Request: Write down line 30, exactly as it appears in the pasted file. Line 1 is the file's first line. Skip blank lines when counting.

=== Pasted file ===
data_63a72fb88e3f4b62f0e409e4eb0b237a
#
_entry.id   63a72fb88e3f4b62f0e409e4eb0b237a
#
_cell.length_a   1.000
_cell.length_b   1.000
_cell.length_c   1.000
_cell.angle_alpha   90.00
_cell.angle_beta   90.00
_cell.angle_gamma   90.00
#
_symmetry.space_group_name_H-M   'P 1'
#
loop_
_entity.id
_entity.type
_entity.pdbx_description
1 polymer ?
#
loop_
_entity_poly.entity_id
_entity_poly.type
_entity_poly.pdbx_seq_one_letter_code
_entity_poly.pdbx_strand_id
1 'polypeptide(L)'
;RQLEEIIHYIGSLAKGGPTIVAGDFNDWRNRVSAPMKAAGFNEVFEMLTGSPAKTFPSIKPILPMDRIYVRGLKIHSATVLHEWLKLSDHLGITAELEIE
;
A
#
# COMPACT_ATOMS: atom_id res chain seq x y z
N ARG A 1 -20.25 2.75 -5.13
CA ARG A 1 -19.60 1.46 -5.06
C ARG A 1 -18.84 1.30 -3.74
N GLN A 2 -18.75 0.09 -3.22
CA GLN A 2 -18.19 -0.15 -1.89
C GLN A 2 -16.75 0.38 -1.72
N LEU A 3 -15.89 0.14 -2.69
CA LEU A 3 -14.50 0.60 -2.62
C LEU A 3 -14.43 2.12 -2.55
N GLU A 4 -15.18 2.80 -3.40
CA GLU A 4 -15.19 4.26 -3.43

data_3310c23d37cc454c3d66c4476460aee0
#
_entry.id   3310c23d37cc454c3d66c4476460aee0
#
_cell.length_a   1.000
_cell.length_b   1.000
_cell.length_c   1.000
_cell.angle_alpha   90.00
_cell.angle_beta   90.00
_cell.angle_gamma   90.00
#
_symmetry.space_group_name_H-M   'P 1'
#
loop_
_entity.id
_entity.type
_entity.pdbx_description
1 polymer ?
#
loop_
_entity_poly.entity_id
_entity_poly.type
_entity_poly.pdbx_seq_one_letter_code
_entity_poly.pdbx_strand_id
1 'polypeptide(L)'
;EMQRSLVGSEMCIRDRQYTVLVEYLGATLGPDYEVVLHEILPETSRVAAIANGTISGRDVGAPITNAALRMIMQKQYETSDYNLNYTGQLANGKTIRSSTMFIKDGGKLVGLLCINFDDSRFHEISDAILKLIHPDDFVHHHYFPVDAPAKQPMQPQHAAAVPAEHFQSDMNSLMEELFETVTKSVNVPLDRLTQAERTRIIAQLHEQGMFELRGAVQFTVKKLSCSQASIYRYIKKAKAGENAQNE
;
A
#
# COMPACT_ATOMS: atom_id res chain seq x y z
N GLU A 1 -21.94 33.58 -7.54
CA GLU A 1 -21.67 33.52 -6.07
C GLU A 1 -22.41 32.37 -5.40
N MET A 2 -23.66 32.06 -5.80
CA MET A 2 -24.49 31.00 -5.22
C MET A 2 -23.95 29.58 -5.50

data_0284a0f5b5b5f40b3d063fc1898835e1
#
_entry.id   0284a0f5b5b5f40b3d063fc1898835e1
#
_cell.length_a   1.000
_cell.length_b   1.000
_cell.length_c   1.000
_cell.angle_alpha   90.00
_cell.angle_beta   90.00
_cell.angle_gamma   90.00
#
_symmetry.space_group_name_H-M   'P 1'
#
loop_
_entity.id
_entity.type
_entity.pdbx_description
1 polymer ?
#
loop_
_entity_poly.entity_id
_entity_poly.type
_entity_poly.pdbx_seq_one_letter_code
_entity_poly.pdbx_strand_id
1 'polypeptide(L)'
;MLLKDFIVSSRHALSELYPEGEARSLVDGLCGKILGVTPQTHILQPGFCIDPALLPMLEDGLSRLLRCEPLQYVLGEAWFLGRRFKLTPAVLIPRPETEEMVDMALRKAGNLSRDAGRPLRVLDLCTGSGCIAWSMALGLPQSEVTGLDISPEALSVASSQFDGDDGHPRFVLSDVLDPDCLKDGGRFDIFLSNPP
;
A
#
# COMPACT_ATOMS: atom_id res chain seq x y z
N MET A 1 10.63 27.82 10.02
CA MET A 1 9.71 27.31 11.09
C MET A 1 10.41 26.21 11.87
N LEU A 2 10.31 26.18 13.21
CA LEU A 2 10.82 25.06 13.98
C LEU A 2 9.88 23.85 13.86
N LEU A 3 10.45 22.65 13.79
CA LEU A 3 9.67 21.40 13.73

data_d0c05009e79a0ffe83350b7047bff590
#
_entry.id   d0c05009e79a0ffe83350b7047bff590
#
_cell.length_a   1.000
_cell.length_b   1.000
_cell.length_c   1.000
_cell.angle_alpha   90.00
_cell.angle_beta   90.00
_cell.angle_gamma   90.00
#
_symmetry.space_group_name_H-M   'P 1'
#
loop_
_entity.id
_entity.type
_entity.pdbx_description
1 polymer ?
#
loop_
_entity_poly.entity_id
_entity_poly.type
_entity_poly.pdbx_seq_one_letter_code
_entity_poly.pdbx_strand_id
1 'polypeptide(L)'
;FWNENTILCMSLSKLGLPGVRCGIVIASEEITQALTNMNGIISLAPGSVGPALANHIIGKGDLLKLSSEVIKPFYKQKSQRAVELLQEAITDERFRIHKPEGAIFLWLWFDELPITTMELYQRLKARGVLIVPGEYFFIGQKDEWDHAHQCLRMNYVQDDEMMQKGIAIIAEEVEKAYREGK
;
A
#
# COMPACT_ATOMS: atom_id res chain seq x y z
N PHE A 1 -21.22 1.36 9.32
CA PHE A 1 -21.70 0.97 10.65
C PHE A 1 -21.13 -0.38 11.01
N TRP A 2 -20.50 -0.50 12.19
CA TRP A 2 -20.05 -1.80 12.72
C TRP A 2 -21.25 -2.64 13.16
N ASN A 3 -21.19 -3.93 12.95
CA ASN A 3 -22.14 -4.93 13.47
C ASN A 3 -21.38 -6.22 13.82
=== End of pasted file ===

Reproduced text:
# COMPACT_ATOMS: atom_id res chain seq x y z